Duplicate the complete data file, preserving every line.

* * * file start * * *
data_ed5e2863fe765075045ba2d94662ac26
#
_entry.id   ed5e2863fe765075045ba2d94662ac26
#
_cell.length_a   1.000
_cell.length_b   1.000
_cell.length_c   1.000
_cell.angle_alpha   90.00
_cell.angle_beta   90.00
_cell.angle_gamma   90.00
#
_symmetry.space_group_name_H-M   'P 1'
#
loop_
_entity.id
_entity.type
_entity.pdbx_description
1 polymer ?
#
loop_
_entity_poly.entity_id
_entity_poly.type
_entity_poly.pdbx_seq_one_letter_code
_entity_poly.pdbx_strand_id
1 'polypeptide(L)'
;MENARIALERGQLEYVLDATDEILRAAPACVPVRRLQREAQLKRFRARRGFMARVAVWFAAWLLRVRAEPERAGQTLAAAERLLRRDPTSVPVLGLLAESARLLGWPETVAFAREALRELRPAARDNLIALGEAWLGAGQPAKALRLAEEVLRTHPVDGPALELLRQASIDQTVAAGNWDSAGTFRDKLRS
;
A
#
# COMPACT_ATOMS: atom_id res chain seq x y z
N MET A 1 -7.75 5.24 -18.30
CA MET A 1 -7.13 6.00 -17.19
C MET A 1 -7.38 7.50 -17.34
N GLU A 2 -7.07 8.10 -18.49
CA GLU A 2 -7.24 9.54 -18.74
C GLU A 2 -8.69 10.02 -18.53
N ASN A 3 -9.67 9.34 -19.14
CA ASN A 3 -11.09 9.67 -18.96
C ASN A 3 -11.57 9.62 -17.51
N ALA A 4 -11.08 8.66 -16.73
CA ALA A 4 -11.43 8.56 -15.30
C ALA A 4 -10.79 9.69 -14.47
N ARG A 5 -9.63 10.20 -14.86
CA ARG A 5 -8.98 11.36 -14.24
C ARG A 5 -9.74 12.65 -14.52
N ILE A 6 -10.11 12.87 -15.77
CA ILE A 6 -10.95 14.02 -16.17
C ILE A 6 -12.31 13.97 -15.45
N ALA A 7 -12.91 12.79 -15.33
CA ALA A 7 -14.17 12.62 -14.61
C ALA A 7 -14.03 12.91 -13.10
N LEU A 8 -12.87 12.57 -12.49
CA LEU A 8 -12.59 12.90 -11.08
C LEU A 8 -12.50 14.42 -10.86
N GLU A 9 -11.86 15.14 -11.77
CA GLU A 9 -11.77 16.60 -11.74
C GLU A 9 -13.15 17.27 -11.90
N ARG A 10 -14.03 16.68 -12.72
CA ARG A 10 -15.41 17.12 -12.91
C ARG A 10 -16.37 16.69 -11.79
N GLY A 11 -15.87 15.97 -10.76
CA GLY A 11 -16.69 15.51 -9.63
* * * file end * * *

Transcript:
data_ed5e2863fe765075045ba2d94662ac26
#
_entry.id   ed5e2863fe765075045ba2d94662ac26
#
_cell.length_a   1.000
_cell.length_b   1.000
_cell.length_c   1.000
_cell.angle_alpha   90.00
_cell.angle_beta   90.00
_cell.angle_gamma   90.00
#
_symmetry.space_group_name_H-M   'P 1'
#
loop_
_entity.id
_entity.type
_entity.pdbx_description
1 polymer ?
#
loop_
_entity_poly.entity_id
_entity_poly.type
_entity_poly.pdbx_seq_one_letter_code
_entity_poly.pdbx_strand_id
1 'polypeptide(L)'
;MENARIALERGQLEYVLDATDEILRAAPACVPVRRLQREAQLKRFRARRGFMARVAVWFAAWLLRVRAEPERAGQTLAAAERLLRRDPTSVPVLGLLAESARLLGWPETVAFAREALRELRPAARDNLIALGEAWLGAGQPAKALRLAEEVLRTHPVDGPALELLRQASIDQTVAAGNWDSAGTFRDKLRS
;
A
#
# COMPACT_ATOMS: atom_id res chain seq x y z
N MET A 1 -7.75 5.24 -18.30
CA MET A 1 -7.13 6.00 -17.19
C MET A 1 -7.38 7.50 -17.34
N GLU A 2 -7.07 8.10 -18.49
CA GLU A 2 -7.24 9.54 -18.74
C GLU A 2 -8.69 10.02 -18.53
N ASN A 3 -9.67 9.34 -19.14
CA ASN A 3 -11.09 9.67 -18.96
C ASN A 3 -11.57 9.62 -17.51
N ALA A 4 -11.08 8.66 -16.73
CA ALA A 4 -11.43 8.56 -15.30
C ALA A 4 -10.79 9.69 -14.47
N ARG A 5 -9.63 10.20 -14.86
CA ARG A 5 -8.98 11.36 -14.24
C ARG A 5 -9.74 12.65 -14.52
N ILE A 6 -10.11 12.87 -15.77
CA ILE A 6 -10.95 14.02 -16.17
C ILE A 6 -12.31 13.97 -15.45
N ALA A 7 -12.91 12.79 -15.33
CA ALA A 7 -14.17 12.62 -14.61
C ALA A 7 -14.03 12.91 -13.10
N LEU A 8 -12.87 12.57 -12.49
CA LEU A 8 -12.59 12.90 -11.08
C LEU A 8 -12.50 14.42 -10.86
N GLU A 9 -11.86 15.14 -11.77
CA GLU A 9 -11.77 16.60 -11.74
C GLU A 9 -13.15 17.27 -11.90
N ARG A 10 -14.03 16.68 -12.72
CA ARG A 10 -15.41 17.12 -12.91
C ARG A 10 -16.37 16.69 -11.79
N GLY A 11 -15.87 15.97 -10.76
CA GLY A 11 -16.69 15.51 -9.63